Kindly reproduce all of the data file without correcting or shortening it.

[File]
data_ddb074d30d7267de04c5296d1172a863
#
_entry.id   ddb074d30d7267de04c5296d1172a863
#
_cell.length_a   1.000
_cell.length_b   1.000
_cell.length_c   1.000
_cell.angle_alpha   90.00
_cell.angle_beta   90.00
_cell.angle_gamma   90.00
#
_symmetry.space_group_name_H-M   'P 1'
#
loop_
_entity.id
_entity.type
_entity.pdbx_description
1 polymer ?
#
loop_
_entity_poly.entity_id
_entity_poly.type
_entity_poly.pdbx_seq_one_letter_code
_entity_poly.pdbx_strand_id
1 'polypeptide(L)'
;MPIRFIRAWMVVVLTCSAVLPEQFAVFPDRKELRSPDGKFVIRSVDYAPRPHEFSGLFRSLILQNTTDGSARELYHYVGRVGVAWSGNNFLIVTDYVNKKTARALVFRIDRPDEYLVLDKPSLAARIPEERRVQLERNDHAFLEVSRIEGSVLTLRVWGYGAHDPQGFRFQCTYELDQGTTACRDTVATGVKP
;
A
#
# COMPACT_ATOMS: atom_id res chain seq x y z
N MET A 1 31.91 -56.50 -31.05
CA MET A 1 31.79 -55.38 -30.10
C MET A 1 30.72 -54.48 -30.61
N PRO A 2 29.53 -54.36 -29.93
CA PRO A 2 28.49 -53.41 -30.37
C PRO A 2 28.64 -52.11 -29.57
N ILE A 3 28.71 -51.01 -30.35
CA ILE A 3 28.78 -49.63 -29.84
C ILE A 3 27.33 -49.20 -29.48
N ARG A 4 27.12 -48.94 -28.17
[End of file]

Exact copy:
data_ddb074d30d7267de04c5296d1172a863
#
_entry.id   ddb074d30d7267de04c5296d1172a863
#
_cell.length_a   1.000
_cell.length_b   1.000
_cell.length_c   1.000
_cell.angle_alpha   90.00
_cell.angle_beta   90.00
_cell.angle_gamma   90.00
#
_symmetry.space_group_name_H-M   'P 1'
#
loop_
_entity.id
_entity.type
_entity.pdbx_description
1 polymer ?
#
loop_
_entity_poly.entity_id
_entity_poly.type
_entity_poly.pdbx_seq_one_letter_code
_entity_poly.pdbx_strand_id
1 'polypeptide(L)'
;MPIRFIRAWMVVVLTCSAVLPEQFAVFPDRKELRSPDGKFVIRSVDYAPRPHEFSGLFRSLILQNTTDGSARELYHYVGRVGVAWSGNNFLIVTDYVNKKTARALVFRIDRPDEYLVLDKPSLAARIPEERRVQLERNDHAFLEVSRIEGSVLTLRVWGYGAHDPQGFRFQCTYELDQGTTACRDTVATGVKP
;
A
#
# COMPACT_ATOMS: atom_id res chain seq x y z
N MET A 1 31.91 -56.50 -31.05
CA MET A 1 31.79 -55.38 -30.10
C MET A 1 30.72 -54.48 -30.61
N PRO A 2 29.53 -54.36 -29.93
CA PRO A 2 28.49 -53.41 -30.37
C PRO A 2 28.64 -52.11 -29.57
N ILE A 3 28.71 -51.01 -30.35
CA ILE A 3 28.78 -49.63 -29.84
C ILE A 3 27.33 -49.20 -29.48
N ARG A 4 27.12 -48.94 -28.17